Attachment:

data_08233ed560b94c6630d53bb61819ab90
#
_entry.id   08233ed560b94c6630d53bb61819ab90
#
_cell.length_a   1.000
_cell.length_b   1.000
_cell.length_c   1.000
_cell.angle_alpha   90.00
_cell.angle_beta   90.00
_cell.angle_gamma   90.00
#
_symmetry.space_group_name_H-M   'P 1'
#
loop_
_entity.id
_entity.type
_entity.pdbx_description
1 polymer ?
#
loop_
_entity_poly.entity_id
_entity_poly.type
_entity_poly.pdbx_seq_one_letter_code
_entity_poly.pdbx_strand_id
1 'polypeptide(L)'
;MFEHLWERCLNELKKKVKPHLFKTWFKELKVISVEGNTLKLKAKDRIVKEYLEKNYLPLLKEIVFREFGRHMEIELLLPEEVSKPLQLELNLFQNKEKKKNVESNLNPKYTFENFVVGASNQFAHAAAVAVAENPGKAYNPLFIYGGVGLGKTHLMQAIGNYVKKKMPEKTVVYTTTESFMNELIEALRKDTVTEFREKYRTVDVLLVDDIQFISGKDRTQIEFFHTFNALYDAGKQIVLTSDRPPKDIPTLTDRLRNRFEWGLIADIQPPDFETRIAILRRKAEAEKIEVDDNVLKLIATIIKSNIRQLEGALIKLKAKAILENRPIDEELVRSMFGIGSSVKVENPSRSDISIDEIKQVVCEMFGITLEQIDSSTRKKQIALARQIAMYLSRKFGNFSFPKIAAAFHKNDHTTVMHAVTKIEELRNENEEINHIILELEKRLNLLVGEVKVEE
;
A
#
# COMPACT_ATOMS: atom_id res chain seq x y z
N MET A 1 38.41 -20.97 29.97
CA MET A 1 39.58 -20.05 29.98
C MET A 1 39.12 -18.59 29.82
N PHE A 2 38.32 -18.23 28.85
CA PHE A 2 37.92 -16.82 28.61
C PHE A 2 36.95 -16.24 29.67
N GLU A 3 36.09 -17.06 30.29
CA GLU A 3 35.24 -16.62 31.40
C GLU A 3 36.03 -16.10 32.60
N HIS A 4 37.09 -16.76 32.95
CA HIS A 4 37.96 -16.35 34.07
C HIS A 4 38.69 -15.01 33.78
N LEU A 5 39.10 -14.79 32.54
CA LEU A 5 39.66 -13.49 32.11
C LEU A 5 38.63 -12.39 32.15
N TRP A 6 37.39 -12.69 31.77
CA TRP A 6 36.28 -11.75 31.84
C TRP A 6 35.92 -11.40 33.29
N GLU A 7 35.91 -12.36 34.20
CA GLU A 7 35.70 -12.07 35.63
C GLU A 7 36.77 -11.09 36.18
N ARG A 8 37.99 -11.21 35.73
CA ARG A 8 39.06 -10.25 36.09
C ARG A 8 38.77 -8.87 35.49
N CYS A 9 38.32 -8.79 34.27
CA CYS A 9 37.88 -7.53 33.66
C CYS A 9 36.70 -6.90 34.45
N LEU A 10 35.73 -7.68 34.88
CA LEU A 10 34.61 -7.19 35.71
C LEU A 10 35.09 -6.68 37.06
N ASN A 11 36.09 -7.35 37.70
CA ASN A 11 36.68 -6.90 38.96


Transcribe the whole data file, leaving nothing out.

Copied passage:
data_08233ed560b94c6630d53bb61819ab90
#
_entry.id   08233ed560b94c6630d53bb61819ab90
#
_cell.length_a   1.000
_cell.length_b   1.000
_cell.length_c   1.000
_cell.angle_alpha   90.00
_cell.angle_beta   90.00
_cell.angle_gamma   90.00
#
_symmetry.space_group_name_H-M   'P 1'
#
loop_
_entity.id
_entity.type
_entity.pdbx_description
1 polymer ?
#
loop_
_entity_poly.entity_id
_entity_poly.type
_entity_poly.pdbx_seq_one_letter_code
_entity_poly.pdbx_strand_id
1 'polypeptide(L)'
;MFEHLWERCLNELKKKVKPHLFKTWFKELKVISVEGNTLKLKAKDRIVKEYLEKNYLPLLKEIVFREFGRHMEIELLLPEEVSKPLQLELNLFQNKEKKKNVESNLNPKYTFENFVVGASNQFAHAAAVAVAENPGKAYNPLFIYGGVGLGKTHLMQAIGNYVKKKMPEKTVVYTTTESFMNELIEALRKDTVTEFREKYRTVDVLLVDDIQFISGKDRTQIEFFHTFNALYDAGKQIVLTSDRPPKDIPTLTDRLRNRFEWGLIADIQPPDFETRIAILRRKAEAEKIEVDDNVLKLIATIIKSNIRQLEGALIKLKAKAILENRPIDEELVRSMFGIGSSVKVENPSRSDISIDEIKQVVCEMFGITLEQIDSSTRKKQIALARQIAMYLSRKFGNFSFPKIAAAFHKNDHTTVMHAVTKIEELRNENEEINHIILELEKRLNLLVGEVKVEE
;
A
#
# COMPACT_ATOMS: atom_id res chain seq x y z
N MET A 1 38.41 -20.97 29.97
CA MET A 1 39.58 -20.05 29.98
C MET A 1 39.12 -18.59 29.82
N PHE A 2 38.32 -18.23 28.85
CA PHE A 2 37.92 -16.82 28.61
C PHE A 2 36.95 -16.24 29.67
N GLU A 3 36.09 -17.06 30.29
CA GLU A 3 35.24 -16.62 31.40
C GLU A 3 36.03 -16.10 32.60
N HIS A 4 37.09 -16.76 32.95
CA HIS A 4 37.96 -16.35 34.07
C HIS A 4 38.69 -15.01 33.78
N LEU A 5 39.10 -14.79 32.54
CA LEU A 5 39.66 -13.49 32.11
C LEU A 5 38.63 -12.39 32.15
N TRP A 6 37.39 -12.69 31.77
CA TRP A 6 36.28 -11.75 31.84
C TRP A 6 35.92 -11.40 33.29
N GLU A 7 35.91 -12.36 34.20
CA GLU A 7 35.70 -12.07 35.63
C GLU A 7 36.77 -11.09 36.18
N ARG A 8 37.99 -11.21 35.73
CA ARG A 8 39.06 -10.25 36.09
C ARG A 8 38.77 -8.87 35.49
N CYS A 9 38.32 -8.79 34.27
CA CYS A 9 37.88 -7.53 33.66
C CYS A 9 36.70 -6.90 34.45
N LEU A 10 35.73 -7.68 34.88
CA LEU A 10 34.61 -7.19 35.71
C LEU A 10 35.09 -6.68 37.06
N ASN A 11 36.09 -7.35 37.70
CA ASN A 11 36.68 -6.90 38.96